With the 89th Academy Awards in the rear view mirror, Academy of Motion Picture Arts & Sciences President Cheryl Boone Isaacs has penned a letter to members celebrating the successes of the ceremony — and vowing that the most famous mistake in Oscars history will never be repeated.
In the letter, obtained by TheWrap, Isaacs singled out “The professionalism of the crew and stage managers, led by Rob Paine” in particular for their handling of the chaotic final moments of the broadcast, when “La La Land” was mistakenly declared Best Picture, instead of actual winner “Moonlight.” She also reminded anyone reading the letter that the error happened because of failures on the part of accounting firm PricewaterhouseCoopers. Recriminations aside, Isaacs aimed to assure members the flub heard round the world was a one-time thing.
“By now, thanks to the non-stop coverage of the past few days, we all know that that wrong envelope and the problems that ensued were caused by the failure of PwC’s accountants to follow established protocols and their delay in immediately remedying the situation,” Boone said in the letter. “PwC has accepted full responsibility for the error. Rest assured changes will be implemented to ensure this never happens again.”
As TheWrap reported March 1, PwC accountants Brian Cullinan and Martha Ruiz made crucial errors before the wrong film was awarded Best Picture, and “froze” once the mistake apparent. Both have been removed from future Oscars duties.
Isaacs, for her part, saw a silver lining — that what became “certainly the most dramatic” Oscars ever was also one of the most “talked about.” She also cited the “effortless” job by host Jimmy Kimmel, the show’s musical performances, and the introduction of pioneering scientist Katherine Johnson as among the highlights of the 2017 Oscars.
“These are just a few of these reasons why live television is so exciting, why hundreds of millions of people across the globe watch the Academy Awards every year and why we have so much to celebrate.”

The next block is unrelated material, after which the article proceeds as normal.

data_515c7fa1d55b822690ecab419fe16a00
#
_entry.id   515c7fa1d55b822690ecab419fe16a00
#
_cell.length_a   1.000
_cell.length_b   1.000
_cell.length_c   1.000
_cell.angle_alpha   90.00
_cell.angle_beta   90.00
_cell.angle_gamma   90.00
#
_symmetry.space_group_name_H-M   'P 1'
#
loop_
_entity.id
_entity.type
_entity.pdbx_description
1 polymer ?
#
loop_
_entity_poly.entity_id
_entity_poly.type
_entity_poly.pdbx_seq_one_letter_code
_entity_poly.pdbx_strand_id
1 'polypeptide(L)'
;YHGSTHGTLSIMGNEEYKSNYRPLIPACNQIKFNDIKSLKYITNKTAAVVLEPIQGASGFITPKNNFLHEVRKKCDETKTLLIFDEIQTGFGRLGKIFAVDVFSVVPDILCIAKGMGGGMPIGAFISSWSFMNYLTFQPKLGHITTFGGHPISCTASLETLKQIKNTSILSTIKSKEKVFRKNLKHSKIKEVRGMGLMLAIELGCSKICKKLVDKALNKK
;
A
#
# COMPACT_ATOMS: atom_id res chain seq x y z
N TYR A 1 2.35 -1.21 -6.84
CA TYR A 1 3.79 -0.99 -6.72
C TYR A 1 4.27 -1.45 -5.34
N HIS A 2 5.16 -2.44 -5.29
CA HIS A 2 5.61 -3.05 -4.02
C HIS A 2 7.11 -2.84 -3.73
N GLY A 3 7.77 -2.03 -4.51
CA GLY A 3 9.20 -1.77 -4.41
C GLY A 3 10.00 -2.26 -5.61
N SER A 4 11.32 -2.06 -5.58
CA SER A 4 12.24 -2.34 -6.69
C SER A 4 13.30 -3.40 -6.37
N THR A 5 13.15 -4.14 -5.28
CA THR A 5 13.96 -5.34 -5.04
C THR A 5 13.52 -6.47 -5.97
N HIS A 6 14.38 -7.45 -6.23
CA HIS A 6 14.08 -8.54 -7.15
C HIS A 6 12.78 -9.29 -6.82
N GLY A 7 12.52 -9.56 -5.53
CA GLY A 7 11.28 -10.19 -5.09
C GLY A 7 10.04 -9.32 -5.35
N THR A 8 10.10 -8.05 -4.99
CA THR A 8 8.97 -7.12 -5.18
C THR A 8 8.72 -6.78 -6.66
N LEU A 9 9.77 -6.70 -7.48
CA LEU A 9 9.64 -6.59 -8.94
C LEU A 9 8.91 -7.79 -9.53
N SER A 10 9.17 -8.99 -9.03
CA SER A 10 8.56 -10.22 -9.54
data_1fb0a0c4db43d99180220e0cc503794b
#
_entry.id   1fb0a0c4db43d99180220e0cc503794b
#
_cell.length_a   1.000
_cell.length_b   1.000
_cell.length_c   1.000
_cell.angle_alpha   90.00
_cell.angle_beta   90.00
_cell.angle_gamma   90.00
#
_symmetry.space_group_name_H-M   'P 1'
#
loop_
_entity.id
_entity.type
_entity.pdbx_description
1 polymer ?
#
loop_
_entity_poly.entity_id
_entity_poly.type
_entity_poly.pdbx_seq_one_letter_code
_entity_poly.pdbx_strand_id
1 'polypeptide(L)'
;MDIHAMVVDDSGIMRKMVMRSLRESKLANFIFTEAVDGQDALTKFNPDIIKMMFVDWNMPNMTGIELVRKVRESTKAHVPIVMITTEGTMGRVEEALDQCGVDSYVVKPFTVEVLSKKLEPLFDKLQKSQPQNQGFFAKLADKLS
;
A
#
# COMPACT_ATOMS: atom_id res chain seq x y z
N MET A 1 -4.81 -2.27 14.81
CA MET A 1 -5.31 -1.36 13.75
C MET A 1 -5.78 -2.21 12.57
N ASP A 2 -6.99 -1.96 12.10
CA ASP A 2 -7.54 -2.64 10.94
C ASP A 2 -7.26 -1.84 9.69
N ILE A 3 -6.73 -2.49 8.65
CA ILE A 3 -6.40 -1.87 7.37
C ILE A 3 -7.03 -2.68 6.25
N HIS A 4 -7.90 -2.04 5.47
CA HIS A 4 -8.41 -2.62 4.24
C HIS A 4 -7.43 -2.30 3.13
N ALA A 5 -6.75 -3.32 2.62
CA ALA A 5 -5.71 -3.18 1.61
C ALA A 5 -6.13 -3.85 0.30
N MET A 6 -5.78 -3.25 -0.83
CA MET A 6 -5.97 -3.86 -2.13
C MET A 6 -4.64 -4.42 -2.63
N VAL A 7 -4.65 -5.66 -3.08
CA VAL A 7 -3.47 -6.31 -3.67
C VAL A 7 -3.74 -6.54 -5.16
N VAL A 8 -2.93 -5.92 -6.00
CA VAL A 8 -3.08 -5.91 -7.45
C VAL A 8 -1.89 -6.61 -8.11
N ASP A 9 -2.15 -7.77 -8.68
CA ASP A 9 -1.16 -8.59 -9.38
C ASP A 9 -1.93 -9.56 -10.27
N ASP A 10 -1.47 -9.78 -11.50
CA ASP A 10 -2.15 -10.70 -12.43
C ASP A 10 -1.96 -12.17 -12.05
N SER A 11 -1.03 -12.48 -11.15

Read the full letter here:
It’s now been a few days since what was one of the best — and certainly most dramatic and talked about — Oscar ceremonies of all time.
I am so proud of the work and effort from each and every one of you this past year leading up to our show last Sunday, and the tremendous (and often thankless) job achieved by Jennifer Todd, Michael De Luca and their entire team in producing a show that was entertaining, enlightening, and emotional, and that reminded people around the world why we love the movies.
We have so much to be proud of:
– The impeccable and efortless hosting job by Jimmy Kimmel.
— From Justin Timberlake’s electric opening number that brought everybody to their feet, Sting’s stunning tribute to James Foley, “Moana’s” sixteen-year-old sensation Auli’i Cravalho and the multi-talented Lin-Manuel Miranda, to John Legend’s soulful serenade from “La La Land.”
— The acceptence speeches that touched our hearts.
— The inspiring introduction of Katherine Johnson by the cast of “Hidden Figures.”
— The many truly emotional segments including when stars shared the stage with the legends that inspired them, and Jennifer Aniston’s heartfelt remarks about the icons we have lost along with Sara Bareilles’ beautiful tribute.
— The professionalism of the crew and stage managers, led by Rob Paine, who handled everything remarkably from the set collapsing during dress rehearsal to the rather chaotic ending of the show. By now, thanks to the non-stop coverage of the past few days, we all know that that wrong envelope and the problems that ensued were caused by the failure of PwC’s accountants to follow established protocols and their delay in immediately remedying the situation. PwC has accepted full responsibility for the error. Rest assured changes will be implemented to ensure this never happens again.
-But, most of all, we are all proud of the spirit and enthusiasm of all the presenters, including Warren Beatty and Faye Dunaway, and filmmakers, especially those from “Moonlight and “La La Land.” The grace and humility they demonstrated onstage, with the world watching, shows the strength of the bond that connects all the artists in our community.
These are just a few of these reasons why live television is so exciting, why hundreds of millions of people across the globe watch the Academy Awards every year and why we have so much to celebrate.
I’ve included a celebratory video that showcases a few unforgettable moments from Sunday. I hope you enjoy it and look forward to what I know will be a memorable 90th Oscars in 2018.